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Excipient Innovation Through Precompetitive Research



Bruce Yu, Marc Taraban, Katharine Briggs, Robert Brinson, John Marino


The mRNA COVID-19 vaccines developed by Pfizer/BioNTech and Moderna represent a triumph of vaccine development. The core mRNA component of these vaccines is now almost a household name. Unbeknownst to most people, however, is that each of the two mRNA COVID vaccines contains two novel excipients; a cationic lipid and a PEGylated cationic lipid (1, 2), which form the lipid nanoparticle that protects and delivers the mRNA to the patient. Were it not for these two novel excipients, the delivery of mRNA vaccines would be problematic, or not possible at all. This situation is typical for excipients, essential ingredients of pharmaceutical products that work behind the scenes and go unnoticed by the general public. Compared to the development of novel drugs, the development of novel excipients has received much less attention and investment. In this Perspective, we argue that excipients should be treated as infrastructure of the pharmaceutical sector and given their criticality in therapeutic success, there is a need for focused research aimed specifically at novel excipient discovery and development.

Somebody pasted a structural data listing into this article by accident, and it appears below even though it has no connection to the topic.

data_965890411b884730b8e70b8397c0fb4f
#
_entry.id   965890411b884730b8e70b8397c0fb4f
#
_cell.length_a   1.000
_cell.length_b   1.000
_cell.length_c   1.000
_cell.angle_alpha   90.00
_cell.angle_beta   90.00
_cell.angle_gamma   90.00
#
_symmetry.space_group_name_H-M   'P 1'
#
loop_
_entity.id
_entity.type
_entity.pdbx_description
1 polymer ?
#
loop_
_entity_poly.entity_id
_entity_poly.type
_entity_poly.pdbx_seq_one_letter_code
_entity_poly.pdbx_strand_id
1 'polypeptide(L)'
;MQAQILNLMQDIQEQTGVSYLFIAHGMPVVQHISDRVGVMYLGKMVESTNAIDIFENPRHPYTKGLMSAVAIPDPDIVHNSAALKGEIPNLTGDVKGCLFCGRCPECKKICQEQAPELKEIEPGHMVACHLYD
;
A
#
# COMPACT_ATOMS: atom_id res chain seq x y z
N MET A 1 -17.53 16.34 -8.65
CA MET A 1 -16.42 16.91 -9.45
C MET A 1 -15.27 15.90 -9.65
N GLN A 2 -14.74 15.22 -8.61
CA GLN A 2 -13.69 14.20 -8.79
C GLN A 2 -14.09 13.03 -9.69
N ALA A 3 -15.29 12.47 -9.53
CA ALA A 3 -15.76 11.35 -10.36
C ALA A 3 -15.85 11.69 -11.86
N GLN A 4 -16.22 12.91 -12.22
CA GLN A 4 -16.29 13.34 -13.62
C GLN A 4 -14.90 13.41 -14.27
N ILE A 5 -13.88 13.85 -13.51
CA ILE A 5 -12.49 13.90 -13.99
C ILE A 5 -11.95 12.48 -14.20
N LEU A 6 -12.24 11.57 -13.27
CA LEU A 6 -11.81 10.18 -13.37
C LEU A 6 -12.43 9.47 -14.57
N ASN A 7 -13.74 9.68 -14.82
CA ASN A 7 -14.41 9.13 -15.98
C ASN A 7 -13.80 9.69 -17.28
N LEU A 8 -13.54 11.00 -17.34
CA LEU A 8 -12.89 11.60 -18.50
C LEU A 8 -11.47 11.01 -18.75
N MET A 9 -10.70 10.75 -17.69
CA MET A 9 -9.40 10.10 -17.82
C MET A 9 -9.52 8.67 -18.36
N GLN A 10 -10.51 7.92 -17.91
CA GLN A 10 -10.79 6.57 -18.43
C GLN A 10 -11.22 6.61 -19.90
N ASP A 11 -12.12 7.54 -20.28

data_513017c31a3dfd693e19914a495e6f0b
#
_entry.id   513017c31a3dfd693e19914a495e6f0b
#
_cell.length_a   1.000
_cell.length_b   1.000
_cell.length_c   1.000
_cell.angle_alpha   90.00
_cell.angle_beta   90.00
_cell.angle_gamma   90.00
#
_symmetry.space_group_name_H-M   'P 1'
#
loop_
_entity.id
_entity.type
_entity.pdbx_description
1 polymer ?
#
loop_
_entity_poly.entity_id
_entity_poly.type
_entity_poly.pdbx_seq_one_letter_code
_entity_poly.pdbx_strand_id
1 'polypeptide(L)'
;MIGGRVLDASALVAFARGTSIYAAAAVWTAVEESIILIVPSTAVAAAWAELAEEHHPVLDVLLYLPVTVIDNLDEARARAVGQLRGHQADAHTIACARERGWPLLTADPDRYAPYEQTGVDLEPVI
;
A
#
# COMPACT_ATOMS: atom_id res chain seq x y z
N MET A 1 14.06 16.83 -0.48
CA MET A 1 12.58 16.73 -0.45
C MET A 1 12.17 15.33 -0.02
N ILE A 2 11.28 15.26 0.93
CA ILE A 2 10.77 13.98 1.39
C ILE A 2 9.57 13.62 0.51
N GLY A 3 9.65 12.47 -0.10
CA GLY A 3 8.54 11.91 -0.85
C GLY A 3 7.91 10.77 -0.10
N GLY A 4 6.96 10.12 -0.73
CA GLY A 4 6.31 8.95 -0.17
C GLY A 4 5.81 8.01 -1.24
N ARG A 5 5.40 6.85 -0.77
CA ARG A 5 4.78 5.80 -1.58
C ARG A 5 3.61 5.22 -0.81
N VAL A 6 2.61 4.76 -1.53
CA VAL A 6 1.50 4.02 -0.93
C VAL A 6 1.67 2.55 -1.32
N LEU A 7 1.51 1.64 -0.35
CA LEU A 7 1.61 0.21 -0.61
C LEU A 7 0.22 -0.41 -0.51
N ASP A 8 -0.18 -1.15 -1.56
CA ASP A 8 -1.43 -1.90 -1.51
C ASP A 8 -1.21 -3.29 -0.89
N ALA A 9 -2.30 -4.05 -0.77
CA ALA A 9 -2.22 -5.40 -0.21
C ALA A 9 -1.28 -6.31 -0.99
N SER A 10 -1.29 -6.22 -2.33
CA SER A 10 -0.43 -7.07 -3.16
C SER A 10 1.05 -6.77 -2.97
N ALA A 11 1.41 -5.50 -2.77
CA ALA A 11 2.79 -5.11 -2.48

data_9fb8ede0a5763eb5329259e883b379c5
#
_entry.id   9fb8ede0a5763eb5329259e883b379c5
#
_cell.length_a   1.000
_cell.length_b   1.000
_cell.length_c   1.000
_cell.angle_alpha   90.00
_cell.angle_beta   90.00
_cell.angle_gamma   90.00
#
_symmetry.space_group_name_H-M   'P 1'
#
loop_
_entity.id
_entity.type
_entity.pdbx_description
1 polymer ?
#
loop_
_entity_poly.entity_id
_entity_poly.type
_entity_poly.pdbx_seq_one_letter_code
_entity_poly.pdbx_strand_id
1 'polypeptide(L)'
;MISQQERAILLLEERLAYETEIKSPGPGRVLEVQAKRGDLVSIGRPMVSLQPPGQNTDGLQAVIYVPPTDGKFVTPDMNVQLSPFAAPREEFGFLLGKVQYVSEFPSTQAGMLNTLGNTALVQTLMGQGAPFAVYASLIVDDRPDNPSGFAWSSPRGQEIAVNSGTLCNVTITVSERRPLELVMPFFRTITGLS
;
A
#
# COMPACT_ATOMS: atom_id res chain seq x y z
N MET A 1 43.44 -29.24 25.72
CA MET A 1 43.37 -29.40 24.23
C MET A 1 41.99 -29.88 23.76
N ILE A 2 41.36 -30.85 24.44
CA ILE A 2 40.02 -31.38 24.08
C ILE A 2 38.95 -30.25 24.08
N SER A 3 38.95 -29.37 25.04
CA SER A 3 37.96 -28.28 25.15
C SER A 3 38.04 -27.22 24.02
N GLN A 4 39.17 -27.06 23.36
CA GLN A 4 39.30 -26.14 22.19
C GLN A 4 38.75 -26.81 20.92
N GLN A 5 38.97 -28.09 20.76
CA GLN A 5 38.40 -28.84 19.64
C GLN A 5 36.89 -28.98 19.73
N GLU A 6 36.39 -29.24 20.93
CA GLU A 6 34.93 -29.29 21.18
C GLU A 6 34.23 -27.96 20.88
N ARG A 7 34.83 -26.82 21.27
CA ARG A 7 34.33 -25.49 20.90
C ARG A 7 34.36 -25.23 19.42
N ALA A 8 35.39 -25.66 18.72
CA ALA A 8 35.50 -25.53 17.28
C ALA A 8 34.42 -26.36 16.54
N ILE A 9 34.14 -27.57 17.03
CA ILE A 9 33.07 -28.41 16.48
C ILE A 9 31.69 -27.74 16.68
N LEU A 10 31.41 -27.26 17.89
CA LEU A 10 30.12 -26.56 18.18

Pharmaceutical Research


excipients, formulation, biologics, vaccines, precompetitive research


Yu, B. , Taraban, M. , Briggs, K. , Brinson, R. and Marino, J. (2021), Excipient Innovation Through Precompetitive Research, Pharmaceutical Research, [online],, (Accessed February 23, 2024)
Created December 20, 2021, Updated November 29, 2022